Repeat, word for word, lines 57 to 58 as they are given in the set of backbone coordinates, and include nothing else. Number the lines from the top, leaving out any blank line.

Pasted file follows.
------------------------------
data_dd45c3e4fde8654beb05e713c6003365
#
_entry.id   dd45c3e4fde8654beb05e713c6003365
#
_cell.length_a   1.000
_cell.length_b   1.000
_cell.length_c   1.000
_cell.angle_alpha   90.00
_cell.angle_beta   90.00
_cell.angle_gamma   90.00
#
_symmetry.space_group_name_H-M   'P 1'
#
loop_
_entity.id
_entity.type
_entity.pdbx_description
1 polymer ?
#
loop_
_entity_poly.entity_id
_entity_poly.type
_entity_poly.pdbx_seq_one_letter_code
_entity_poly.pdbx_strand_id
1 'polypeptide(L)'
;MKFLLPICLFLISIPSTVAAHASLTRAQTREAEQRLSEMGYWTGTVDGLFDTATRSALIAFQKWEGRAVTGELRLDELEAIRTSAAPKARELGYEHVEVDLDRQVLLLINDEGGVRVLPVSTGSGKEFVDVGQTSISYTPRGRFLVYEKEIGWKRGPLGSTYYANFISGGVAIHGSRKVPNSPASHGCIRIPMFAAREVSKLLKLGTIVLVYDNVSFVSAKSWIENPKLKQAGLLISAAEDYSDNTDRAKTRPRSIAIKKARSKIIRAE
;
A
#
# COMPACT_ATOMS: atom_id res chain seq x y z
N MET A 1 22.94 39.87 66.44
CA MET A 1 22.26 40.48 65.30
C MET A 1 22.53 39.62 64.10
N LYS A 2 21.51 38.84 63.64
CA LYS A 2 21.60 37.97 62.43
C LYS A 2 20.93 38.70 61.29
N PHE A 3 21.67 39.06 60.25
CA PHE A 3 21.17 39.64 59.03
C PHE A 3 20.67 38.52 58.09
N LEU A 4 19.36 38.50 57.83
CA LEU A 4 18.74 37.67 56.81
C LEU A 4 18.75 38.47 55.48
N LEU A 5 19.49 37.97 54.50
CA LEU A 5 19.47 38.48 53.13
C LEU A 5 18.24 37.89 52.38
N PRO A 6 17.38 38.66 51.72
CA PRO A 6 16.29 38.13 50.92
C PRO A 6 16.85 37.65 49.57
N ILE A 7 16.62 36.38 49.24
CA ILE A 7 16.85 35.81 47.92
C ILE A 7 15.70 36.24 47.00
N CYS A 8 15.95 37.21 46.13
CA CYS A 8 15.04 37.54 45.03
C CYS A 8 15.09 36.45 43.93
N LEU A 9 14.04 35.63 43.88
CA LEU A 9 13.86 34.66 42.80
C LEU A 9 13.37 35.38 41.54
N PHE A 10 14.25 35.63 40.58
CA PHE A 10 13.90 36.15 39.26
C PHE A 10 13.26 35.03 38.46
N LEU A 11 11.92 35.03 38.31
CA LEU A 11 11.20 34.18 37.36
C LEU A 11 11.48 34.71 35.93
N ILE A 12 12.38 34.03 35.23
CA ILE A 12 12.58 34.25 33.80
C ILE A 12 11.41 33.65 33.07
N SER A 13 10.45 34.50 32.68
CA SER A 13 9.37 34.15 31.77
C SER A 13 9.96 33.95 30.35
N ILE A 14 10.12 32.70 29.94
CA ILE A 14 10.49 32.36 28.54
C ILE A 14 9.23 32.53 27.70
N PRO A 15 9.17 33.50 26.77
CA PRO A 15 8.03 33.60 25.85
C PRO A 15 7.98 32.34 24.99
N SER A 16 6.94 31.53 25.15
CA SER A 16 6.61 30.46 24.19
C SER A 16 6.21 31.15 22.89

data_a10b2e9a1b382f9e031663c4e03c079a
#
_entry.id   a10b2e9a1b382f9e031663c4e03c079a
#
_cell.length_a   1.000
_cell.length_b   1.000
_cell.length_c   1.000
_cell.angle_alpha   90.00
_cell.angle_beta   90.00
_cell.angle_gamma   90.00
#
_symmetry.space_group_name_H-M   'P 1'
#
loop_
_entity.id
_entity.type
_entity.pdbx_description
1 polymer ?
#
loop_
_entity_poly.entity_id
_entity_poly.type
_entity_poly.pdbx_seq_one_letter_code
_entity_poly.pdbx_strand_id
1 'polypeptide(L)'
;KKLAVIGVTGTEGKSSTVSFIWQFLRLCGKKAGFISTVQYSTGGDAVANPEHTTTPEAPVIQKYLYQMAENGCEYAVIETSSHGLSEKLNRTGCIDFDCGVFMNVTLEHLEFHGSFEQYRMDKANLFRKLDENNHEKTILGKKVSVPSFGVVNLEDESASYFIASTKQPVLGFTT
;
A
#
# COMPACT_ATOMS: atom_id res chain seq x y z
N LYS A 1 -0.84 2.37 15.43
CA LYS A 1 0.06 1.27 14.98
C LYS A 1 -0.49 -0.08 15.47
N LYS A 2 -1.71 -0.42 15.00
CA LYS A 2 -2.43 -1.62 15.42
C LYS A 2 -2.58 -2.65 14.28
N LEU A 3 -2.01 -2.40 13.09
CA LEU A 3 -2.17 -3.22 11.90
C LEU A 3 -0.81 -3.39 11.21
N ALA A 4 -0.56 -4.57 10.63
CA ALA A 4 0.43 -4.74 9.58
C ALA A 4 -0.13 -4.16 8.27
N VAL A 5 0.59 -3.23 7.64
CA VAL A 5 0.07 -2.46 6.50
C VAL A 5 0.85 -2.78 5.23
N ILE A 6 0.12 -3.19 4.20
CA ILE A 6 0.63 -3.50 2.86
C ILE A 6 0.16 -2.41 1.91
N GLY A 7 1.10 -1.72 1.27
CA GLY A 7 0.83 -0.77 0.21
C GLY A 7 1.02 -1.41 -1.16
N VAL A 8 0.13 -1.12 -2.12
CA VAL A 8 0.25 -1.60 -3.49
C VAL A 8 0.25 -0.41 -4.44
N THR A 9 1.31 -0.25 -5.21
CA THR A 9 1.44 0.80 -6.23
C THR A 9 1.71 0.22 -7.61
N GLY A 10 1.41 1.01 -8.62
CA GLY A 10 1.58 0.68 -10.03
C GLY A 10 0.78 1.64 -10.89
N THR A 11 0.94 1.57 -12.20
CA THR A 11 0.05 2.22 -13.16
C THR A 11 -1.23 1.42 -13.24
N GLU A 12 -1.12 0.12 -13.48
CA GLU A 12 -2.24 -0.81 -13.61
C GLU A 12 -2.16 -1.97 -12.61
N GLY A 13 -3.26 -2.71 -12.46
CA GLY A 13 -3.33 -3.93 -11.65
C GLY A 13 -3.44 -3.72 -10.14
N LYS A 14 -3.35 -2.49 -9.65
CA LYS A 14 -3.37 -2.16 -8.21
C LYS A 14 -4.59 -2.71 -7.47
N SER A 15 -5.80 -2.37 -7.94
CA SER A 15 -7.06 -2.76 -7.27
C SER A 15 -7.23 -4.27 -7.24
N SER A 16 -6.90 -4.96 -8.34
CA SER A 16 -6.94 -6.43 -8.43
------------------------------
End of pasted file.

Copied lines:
C LEU A 9 13.37 35.38 41.54
N PHE A 10 14.25 35.63 40.58